If Tina had called the domestic violence hot line in her locale or contacted a lawyer, she thinks she would have been advised to handle things differently. Now she is embroiled in a bitter custody battle with little hope of winning. In the Ohio city where Tina lives, the courts rarely, if ever, reverse the determination of temporary residential custodial parent.
Splitting and Getting Back Together Again
It can be done. I have interviewed legal separation and watched couples who have been successful at it. Among these couples, three common situations prompted trial separations: the affair, major changes in personal direction, and a midlife crises. Here are some tips on how to handle each of these stumbling blocks.
A case in point. Saul and Sally are typical of a number of longtime married couples who find themselves in trouble. Sally was busy with her career, raising the kids, and playing hostess for Saul’s business. She didn’t know he was feeling the pinch of poor economic times or the loss of a major lucrative construction contract. Saul’s ego plummeted. Sally did not notice. Along came sexy Samantha. She made Saul feel like a million bucks and thus the affair began.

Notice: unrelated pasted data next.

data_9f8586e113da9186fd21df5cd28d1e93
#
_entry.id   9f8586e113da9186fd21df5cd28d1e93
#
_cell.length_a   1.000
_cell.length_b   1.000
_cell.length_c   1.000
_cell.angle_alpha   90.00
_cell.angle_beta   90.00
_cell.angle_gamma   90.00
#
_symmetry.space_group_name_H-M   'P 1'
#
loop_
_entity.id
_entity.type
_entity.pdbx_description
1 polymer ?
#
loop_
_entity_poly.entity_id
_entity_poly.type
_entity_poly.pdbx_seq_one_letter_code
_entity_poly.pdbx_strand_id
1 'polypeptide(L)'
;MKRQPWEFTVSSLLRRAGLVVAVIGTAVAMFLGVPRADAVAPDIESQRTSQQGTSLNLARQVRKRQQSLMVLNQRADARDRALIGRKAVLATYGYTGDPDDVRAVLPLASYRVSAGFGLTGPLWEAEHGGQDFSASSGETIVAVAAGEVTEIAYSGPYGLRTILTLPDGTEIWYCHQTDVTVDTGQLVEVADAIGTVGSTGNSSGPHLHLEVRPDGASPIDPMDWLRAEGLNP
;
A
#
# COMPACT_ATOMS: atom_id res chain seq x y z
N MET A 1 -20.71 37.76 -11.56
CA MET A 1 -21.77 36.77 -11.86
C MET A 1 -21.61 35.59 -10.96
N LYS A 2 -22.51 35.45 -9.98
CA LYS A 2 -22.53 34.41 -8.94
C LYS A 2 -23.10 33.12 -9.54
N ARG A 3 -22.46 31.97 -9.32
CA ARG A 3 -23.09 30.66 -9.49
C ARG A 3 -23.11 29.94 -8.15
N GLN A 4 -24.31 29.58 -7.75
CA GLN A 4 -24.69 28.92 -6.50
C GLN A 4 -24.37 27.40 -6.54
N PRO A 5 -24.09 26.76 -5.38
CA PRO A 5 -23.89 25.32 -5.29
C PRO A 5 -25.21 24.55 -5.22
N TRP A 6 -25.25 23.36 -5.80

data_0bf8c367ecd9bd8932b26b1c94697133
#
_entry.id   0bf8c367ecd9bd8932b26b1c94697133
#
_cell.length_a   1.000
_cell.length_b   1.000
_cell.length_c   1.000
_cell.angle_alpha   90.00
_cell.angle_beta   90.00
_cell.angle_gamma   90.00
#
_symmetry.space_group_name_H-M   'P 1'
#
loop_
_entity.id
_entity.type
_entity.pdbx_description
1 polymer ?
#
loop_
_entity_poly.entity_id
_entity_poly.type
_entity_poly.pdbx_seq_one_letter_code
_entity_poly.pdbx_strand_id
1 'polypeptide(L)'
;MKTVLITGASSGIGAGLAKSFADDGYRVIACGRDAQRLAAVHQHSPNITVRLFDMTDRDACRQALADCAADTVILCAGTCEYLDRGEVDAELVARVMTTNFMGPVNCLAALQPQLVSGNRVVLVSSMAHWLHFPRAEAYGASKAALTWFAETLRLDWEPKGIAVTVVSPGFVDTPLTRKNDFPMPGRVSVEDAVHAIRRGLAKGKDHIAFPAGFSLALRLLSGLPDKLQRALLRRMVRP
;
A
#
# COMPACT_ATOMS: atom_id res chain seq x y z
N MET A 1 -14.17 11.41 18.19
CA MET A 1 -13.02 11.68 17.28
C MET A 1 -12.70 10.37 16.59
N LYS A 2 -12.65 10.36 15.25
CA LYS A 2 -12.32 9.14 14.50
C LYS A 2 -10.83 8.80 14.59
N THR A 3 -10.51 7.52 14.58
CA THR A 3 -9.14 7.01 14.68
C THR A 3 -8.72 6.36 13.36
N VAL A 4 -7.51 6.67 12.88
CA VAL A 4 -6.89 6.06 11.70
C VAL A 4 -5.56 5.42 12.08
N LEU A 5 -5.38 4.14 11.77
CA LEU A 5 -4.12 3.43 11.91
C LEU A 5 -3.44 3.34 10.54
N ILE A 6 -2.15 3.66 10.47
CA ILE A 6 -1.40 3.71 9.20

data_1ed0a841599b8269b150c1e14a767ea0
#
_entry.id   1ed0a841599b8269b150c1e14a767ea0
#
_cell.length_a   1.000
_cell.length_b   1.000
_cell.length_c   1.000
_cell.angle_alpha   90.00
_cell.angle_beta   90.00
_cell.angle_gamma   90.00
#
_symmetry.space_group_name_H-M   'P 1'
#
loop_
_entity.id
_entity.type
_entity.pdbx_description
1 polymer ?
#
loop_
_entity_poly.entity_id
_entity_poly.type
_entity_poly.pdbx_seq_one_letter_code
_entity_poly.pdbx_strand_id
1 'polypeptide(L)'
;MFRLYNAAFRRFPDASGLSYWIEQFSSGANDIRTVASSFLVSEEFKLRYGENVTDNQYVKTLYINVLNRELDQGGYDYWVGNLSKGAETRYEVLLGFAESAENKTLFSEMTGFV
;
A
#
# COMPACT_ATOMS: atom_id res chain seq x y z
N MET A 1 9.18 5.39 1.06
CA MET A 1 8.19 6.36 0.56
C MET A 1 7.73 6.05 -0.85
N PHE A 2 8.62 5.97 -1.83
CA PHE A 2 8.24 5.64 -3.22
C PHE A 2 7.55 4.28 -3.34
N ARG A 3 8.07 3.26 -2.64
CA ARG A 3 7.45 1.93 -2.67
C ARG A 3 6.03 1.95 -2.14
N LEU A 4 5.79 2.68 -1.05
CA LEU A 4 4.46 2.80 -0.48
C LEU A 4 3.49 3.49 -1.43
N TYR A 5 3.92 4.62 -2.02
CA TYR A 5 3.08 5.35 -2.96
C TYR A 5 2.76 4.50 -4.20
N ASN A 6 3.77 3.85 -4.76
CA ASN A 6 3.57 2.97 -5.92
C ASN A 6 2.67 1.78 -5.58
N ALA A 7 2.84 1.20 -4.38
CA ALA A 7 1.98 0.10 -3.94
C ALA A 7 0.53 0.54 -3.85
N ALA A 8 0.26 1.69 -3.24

When Sally found out, Saul agreed to move into his own abode for awhile. Before Sally could even address the issue, she had to get her head together and pick up the pieces of her heart. Fortunately she didn’t speak out of turn, held her head high, and sought the assistance of her clergyman. What he helped her see was that she still wanted to make this marriage work. By this time, Saul was repentant and wanted to come home.
Prudent tips. Sally opened the door, but not wide enough for him to come back immediately. She suggested they get an objective counselor and see each other for dinner outside the house where they could talk. When she did allow him to move back into the family home and her bed, it was with the assurance that Samantha was a thing of the past never to surface again.
Changes in Personal Direction
A case in point. Melinda married Murray when she was just out of college and became pregnant right away. Murray’s career flourished, the family made two moves, and Melinda’s resentment grew. What happened to my private life, goals, and aspirations? she asked herself 15 years after walking down the aisle.